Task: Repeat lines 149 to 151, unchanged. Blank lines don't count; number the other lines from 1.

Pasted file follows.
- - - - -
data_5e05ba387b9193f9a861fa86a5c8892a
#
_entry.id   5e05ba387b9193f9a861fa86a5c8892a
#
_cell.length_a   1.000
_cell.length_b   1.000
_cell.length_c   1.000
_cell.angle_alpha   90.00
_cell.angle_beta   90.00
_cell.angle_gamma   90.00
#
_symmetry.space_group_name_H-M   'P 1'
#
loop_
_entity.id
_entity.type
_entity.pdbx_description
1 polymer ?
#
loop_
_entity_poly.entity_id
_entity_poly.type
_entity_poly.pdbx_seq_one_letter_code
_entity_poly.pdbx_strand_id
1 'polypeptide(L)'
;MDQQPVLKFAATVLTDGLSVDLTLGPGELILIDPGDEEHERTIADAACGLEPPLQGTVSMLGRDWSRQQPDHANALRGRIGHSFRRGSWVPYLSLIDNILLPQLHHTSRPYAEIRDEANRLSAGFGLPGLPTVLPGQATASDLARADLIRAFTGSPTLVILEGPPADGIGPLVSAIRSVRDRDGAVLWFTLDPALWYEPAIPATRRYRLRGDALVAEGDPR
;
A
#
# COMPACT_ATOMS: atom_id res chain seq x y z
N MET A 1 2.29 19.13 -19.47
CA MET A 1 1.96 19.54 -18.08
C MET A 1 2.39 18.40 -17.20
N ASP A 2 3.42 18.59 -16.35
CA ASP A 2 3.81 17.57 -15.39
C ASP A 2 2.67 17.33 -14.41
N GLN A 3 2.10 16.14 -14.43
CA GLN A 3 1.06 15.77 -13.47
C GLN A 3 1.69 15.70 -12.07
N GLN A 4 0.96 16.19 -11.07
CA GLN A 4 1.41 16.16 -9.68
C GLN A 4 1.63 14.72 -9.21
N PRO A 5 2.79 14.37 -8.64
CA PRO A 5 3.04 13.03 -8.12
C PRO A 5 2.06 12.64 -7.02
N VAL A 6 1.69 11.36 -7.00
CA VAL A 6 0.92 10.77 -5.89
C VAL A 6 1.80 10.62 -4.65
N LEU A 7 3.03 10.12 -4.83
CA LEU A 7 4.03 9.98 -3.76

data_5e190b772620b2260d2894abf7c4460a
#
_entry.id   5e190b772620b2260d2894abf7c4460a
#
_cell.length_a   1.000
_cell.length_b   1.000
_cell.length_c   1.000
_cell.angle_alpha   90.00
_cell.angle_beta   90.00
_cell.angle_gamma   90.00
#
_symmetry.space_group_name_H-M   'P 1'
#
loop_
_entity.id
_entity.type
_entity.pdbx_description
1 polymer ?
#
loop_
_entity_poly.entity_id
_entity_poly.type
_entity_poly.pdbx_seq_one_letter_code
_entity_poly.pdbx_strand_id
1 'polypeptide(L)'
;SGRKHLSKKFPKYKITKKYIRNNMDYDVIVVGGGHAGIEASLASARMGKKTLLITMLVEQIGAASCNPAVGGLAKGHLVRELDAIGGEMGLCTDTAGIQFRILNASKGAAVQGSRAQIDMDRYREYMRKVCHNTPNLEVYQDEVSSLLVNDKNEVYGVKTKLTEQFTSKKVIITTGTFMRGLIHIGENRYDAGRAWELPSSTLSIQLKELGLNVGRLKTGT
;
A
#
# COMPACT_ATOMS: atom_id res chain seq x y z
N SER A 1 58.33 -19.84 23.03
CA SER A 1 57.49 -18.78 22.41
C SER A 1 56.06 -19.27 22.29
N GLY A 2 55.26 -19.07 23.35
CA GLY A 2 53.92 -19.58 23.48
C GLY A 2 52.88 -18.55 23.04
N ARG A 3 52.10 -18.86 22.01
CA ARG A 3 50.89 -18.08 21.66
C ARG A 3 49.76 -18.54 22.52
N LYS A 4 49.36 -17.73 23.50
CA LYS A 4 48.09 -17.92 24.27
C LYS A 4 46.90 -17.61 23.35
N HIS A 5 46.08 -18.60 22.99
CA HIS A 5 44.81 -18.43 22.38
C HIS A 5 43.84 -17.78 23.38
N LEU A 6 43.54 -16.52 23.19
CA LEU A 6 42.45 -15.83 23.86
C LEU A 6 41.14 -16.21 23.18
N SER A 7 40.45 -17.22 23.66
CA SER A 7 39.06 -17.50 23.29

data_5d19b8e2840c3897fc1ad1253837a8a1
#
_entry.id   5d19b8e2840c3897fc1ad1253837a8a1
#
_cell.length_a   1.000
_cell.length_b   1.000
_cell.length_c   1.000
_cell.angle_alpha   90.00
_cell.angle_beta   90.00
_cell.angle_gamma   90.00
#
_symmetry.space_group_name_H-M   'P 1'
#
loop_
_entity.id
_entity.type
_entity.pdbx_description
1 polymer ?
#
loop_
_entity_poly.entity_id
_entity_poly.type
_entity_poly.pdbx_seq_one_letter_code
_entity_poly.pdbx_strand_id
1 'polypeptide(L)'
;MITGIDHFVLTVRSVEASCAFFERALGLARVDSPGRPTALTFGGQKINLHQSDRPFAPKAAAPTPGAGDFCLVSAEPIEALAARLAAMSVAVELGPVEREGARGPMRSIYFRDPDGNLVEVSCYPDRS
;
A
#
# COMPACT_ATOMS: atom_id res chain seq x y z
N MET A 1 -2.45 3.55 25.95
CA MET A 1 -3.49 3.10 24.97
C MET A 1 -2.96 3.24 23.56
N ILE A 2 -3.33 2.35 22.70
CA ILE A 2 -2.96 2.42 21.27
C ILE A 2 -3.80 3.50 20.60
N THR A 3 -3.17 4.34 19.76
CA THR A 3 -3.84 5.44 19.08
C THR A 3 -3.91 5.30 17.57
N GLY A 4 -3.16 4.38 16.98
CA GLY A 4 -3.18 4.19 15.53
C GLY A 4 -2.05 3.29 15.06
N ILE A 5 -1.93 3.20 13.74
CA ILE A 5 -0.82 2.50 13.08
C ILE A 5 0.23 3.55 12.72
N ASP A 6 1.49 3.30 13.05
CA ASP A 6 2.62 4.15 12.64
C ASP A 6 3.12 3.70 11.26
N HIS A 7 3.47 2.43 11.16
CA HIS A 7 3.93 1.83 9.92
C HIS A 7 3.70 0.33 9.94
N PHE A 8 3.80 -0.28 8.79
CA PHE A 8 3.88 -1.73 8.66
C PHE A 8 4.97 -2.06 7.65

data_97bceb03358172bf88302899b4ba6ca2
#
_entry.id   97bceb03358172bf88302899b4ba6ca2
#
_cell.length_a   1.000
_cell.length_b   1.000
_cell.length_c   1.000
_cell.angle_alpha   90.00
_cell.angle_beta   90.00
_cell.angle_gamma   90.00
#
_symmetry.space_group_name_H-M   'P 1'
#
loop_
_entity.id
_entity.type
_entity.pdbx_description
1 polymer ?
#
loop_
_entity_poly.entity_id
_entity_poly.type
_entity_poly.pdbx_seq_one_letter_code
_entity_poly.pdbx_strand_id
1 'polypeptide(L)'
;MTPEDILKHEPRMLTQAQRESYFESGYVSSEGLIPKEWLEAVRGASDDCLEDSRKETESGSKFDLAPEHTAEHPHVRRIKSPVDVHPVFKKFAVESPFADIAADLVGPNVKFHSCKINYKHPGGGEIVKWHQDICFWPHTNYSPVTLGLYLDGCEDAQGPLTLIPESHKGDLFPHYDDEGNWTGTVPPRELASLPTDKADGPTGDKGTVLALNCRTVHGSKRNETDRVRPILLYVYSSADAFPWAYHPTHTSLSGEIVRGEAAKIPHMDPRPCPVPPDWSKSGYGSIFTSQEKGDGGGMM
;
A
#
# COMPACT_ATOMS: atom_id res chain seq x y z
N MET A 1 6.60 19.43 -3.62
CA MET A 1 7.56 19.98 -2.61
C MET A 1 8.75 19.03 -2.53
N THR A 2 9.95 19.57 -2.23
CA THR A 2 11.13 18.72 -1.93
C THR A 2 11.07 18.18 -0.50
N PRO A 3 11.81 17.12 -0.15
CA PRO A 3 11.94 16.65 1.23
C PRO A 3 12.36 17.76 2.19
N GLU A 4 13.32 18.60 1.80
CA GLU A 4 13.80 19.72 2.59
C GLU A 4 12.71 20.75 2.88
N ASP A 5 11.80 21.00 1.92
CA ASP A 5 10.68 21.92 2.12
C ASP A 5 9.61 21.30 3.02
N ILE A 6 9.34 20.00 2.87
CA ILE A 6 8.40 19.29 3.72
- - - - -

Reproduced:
N HIS A 7 3.47 2.43 11.16
CA HIS A 7 3.93 1.83 9.92
C HIS A 7 3.70 0.33 9.94